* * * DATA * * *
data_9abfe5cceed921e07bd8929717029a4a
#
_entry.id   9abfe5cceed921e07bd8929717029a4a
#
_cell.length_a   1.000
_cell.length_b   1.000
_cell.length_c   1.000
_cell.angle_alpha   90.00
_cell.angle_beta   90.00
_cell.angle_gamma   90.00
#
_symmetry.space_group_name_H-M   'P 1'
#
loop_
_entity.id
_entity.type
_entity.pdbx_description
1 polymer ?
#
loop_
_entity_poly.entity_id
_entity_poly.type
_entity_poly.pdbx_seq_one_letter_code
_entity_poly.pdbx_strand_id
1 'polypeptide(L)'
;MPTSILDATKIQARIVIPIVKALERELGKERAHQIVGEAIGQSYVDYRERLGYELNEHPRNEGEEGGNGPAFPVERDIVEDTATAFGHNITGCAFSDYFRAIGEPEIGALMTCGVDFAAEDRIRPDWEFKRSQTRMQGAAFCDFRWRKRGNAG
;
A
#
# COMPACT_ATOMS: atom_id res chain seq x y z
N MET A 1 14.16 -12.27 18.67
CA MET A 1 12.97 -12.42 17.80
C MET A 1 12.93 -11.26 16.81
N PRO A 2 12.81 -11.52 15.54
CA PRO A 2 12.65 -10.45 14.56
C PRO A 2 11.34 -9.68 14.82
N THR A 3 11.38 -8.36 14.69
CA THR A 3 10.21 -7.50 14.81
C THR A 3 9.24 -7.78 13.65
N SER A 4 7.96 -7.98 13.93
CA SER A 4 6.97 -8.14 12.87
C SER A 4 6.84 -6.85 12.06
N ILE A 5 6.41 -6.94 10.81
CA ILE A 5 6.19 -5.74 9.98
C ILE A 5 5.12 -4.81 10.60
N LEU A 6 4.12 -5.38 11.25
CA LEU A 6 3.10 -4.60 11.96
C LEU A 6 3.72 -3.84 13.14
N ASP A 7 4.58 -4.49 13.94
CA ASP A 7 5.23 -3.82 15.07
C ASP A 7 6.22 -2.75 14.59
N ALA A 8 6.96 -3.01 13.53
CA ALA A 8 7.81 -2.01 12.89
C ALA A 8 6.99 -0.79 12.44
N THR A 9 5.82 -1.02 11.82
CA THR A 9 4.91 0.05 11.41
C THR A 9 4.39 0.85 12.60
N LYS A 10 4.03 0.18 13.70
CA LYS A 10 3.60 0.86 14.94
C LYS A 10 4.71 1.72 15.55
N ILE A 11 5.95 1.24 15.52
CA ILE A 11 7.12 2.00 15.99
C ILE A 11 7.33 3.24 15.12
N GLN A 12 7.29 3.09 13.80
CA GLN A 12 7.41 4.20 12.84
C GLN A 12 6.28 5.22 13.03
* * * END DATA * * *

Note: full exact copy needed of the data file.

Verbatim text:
data_9abfe5cceed921e07bd8929717029a4a
#
_entry.id   9abfe5cceed921e07bd8929717029a4a
#
_cell.length_a   1.000
_cell.length_b   1.000
_cell.length_c   1.000
_cell.angle_alpha   90.00
_cell.angle_beta   90.00
_cell.angle_gamma   90.00
#
_symmetry.space_group_name_H-M   'P 1'
#
loop_
_entity.id
_entity.type
_entity.pdbx_description
1 polymer ?
#
loop_
_entity_poly.entity_id
_entity_poly.type
_entity_poly.pdbx_seq_one_letter_code
_entity_poly.pdbx_strand_id
1 'polypeptide(L)'
;MPTSILDATKIQARIVIPIVKALERELGKERAHQIVGEAIGQSYVDYRERLGYELNEHPRNEGEEGGNGPAFPVERDIVEDTATAFGHNITGCAFSDYFRAIGEPEIGALMTCGVDFAAEDRIRPDWEFKRSQTRMQGAAFCDFRWRKRGNAG
;
A
#
# COMPACT_ATOMS: atom_id res chain seq x y z
N MET A 1 14.16 -12.27 18.67
CA MET A 1 12.97 -12.42 17.80
C MET A 1 12.93 -11.26 16.81
N PRO A 2 12.81 -11.52 15.54
CA PRO A 2 12.65 -10.45 14.56
C PRO A 2 11.34 -9.68 14.82
N THR A 3 11.38 -8.36 14.69
CA THR A 3 10.21 -7.50 14.81
C THR A 3 9.24 -7.78 13.65
N SER A 4 7.96 -7.98 13.93
CA SER A 4 6.97 -8.14 12.87
C SER A 4 6.84 -6.85 12.06
N ILE A 5 6.41 -6.94 10.81
CA ILE A 5 6.19 -5.74 9.98
C ILE A 5 5.12 -4.81 10.60
N LEU A 6 4.12 -5.38 11.25
CA LEU A 6 3.10 -4.60 11.96
C LEU A 6 3.72 -3.84 13.14
N ASP A 7 4.58 -4.49 13.94
CA ASP A 7 5.23 -3.82 15.07
C ASP A 7 6.22 -2.75 14.59
N ALA A 8 6.96 -3.01 13.53
CA ALA A 8 7.81 -2.01 12.89
C ALA A 8 6.99 -0.79 12.44
N THR A 9 5.82 -1.02 11.82
CA THR A 9 4.91 0.05 11.41
C THR A 9 4.39 0.85 12.60
N LYS A 10 4.03 0.18 13.70
CA LYS A 10 3.60 0.86 14.94
C LYS A 10 4.71 1.72 15.55
N ILE A 11 5.95 1.24 15.52
CA ILE A 11 7.12 2.00 15.99
C ILE A 11 7.33 3.24 15.12
N GLN A 12 7.29 3.09 13.80
CA GLN A 12 7.41 4.20 12.84
C GLN A 12 6.28 5.22 13.03